We have almost 9 hours in Lisbon, though we will spend much of that on two tracks. Initially travelling to Cascais, the westernmost point of the European mainland rail network. Note that Tralee station in Ireland is actually very slightly further west, but I’ve just detected a currently not operational tram from Sintra, 6 miles north of Cascais, to Praia das Maçãs right on the west facing coast, which easily beats Cascias. We lost our original GCIRC inspired ideal of extremes of latitude and longitude quite some time ago. Murmansk is further north than the iron ore line in the Norwegian Arctic, we cant do Istanbul, Greece don’t do international trains any more either, Sicily was deemed too daft, and Yekatnburg even less feasible, and now this tram has turned up. What we are now claiming as “The Big Idea” is covering 23 capitals in 17 days, and actually spending a little time in any of them that have anything so blatantly famous that we’ll have to see it as part of the plan. So we may just focus on visiting Belem and covering some of the many famous funicular trams. I’ll cover the plans for this, and all the other city stops, in more details at a later stage.
After the Pau Casals to Barcelona and then the Lusitania to Lisbon, we now catch our 3rd flashy Iberian sleeper in 3 days, The Sud Express, which like the Lusitania is run by the national Spanish operator Renfe. This train historically went all the way on a 2 day trip up to Paris. It now just takes us to the gauge change at Irun/Henday on the Spanish/French border.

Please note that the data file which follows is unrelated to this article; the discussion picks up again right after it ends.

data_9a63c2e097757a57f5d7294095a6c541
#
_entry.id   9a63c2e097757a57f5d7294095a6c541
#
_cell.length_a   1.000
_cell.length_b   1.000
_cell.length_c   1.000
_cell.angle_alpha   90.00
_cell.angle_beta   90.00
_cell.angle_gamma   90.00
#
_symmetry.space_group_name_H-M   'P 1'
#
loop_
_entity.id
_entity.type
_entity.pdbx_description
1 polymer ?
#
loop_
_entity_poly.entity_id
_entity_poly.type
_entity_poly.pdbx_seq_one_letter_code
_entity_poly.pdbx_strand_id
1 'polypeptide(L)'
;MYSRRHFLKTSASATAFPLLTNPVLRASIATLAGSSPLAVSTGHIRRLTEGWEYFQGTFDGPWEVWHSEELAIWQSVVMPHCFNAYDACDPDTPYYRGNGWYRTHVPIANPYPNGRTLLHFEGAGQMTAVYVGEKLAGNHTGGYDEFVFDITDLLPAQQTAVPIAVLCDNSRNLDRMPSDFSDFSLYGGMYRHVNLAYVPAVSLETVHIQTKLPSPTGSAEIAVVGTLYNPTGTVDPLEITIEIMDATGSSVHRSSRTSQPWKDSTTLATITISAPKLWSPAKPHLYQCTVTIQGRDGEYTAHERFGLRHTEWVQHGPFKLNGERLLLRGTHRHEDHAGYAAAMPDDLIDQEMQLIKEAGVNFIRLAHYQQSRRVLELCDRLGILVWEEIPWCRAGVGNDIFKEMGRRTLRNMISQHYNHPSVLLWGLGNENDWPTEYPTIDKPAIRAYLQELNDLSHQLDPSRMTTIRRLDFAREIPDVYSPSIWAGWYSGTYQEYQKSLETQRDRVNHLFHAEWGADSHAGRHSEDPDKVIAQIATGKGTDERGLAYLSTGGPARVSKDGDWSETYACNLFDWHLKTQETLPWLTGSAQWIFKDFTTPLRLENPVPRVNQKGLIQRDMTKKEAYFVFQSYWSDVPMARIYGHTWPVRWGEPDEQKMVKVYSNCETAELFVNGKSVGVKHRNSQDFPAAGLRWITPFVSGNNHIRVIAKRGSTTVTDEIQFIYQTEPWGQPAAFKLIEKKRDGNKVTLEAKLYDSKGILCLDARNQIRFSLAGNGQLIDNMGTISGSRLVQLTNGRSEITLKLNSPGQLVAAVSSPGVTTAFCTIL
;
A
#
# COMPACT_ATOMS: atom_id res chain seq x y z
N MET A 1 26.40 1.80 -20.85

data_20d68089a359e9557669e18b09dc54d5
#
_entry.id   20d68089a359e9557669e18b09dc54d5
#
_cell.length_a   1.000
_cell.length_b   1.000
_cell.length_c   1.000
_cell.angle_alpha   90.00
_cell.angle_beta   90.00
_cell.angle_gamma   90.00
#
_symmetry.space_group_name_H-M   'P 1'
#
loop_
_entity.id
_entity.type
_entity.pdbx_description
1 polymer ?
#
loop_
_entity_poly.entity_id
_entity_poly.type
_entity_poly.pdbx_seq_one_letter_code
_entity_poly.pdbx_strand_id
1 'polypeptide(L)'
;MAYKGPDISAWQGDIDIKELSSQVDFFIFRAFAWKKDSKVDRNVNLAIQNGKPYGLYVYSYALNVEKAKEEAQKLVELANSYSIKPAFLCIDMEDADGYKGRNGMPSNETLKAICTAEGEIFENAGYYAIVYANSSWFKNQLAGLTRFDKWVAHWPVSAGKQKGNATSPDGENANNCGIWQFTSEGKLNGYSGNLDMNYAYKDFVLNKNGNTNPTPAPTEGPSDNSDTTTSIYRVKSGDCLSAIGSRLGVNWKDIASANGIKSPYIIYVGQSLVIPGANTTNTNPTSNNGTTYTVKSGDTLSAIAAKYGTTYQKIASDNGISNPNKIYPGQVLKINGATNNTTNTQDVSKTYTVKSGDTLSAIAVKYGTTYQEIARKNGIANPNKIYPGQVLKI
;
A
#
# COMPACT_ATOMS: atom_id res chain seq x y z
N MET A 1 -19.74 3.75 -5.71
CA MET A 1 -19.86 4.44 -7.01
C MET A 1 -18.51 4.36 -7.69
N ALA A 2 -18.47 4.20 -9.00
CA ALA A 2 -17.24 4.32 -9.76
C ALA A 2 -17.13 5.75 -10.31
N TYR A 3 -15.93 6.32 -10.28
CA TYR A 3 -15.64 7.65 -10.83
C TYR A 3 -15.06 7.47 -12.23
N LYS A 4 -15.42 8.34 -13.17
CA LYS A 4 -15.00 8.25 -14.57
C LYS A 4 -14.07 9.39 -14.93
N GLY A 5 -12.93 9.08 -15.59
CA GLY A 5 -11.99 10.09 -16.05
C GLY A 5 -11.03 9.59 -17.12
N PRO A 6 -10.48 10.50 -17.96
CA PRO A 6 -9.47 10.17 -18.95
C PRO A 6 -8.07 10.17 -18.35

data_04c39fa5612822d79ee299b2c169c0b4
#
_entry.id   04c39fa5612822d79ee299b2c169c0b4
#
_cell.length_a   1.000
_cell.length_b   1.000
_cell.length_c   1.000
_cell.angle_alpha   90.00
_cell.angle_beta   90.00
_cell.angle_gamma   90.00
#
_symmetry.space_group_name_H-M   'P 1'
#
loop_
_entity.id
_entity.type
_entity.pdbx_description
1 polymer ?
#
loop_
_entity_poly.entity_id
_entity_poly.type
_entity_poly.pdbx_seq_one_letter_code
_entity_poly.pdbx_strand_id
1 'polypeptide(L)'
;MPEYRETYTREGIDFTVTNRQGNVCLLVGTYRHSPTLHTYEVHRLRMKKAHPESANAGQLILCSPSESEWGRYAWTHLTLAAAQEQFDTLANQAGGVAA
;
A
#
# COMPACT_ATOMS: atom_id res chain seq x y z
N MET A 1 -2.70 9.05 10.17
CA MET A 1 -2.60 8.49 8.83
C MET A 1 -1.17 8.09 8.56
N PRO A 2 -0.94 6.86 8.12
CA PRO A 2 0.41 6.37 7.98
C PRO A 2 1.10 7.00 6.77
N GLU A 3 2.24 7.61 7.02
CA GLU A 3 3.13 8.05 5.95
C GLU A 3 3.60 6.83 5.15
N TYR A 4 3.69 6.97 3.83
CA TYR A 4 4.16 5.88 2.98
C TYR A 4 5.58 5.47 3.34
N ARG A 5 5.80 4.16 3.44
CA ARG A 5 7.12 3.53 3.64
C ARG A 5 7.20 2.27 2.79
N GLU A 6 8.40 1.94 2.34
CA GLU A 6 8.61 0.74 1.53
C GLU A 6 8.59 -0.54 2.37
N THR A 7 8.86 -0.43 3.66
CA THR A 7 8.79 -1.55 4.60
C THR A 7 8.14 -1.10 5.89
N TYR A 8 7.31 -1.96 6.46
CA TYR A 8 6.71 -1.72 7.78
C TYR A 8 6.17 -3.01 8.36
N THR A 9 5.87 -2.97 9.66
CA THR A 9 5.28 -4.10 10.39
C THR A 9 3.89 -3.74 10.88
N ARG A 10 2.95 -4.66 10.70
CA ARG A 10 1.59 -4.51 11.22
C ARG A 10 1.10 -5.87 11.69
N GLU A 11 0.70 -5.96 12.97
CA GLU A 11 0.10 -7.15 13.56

We begin the ride at 16:38 from the outstanding Gare do Oriente station with it’s beautiful webbed canopy. OK, it isn’t going to look quite like this cos it will be day time, but this picture sums up the artistic architectural splendour of this building.
The route takes us back up the Tagus river valley, at 1,000 km the longest river on the Iberian peninsula (I lied before when I claimed the only repeated tracks were from London to the Calais and Copenhagen to Malmö). We leave the river valley as it goes dark and head north west. The sun will rise just before we reach the French border at Hendaye about 7am, where we change trains.
We now board a TGV Altlantique to Paris. The route travels up along as yet not upgraded track through Aqcuitane to Bordeaux, and then via Poitiers and Tours, where we finally pick up the LGV Atlantique high speed line, arriving at Gare Montparnasse at 13:50.
We then have 8 hours in the Paris before we catch our final train which of course is The Eurostar back to dear old blighty. The train leaves Gare du Nord at 20:13, arriving 2¼ hours later at 21:29 local time. The route takes us along LGV Nord to the coast, back under La Manche, and then zooms through the Kent countryside at 300 km/h along HS1. We will travel through the 2 mile long North Down Tunnel, but not at the full whack of 186 mph as their are no pressure relief shafts in the tunnel. We then travel over the Medway Viaduct, which contains the longest high speed bridge span in the world (note that China now has a high speed bridge that is actually over 100 miles long!). At Ebbsfleet we dive under the Thames for 2km at the point of the last bend in the river. At Stratford we reduce to a sedate pace along the North London Line and round into St Pancras.
We will have visited some amazing and beautiful stations along our trip, The Berlin Hauptbahnhof and Lison’s Oriente being two spectacular modern examples. The arches of Milan Centrale and the interior of Le Train Bleu at Gare du Lyon will both take the breath away. But, as an Englishman, I will make the claim that George Gilbert Scott’s Gothic extravaganza is indeed the finest in all our lands. We will terminate, after just about 17,000 kilometres of track, and a couple of extra bits to boot, where we pulled out 16½ days ago, at The Betjeman Arms in the station. (cue post about Europe’s great stations and how many of them we will be visiting).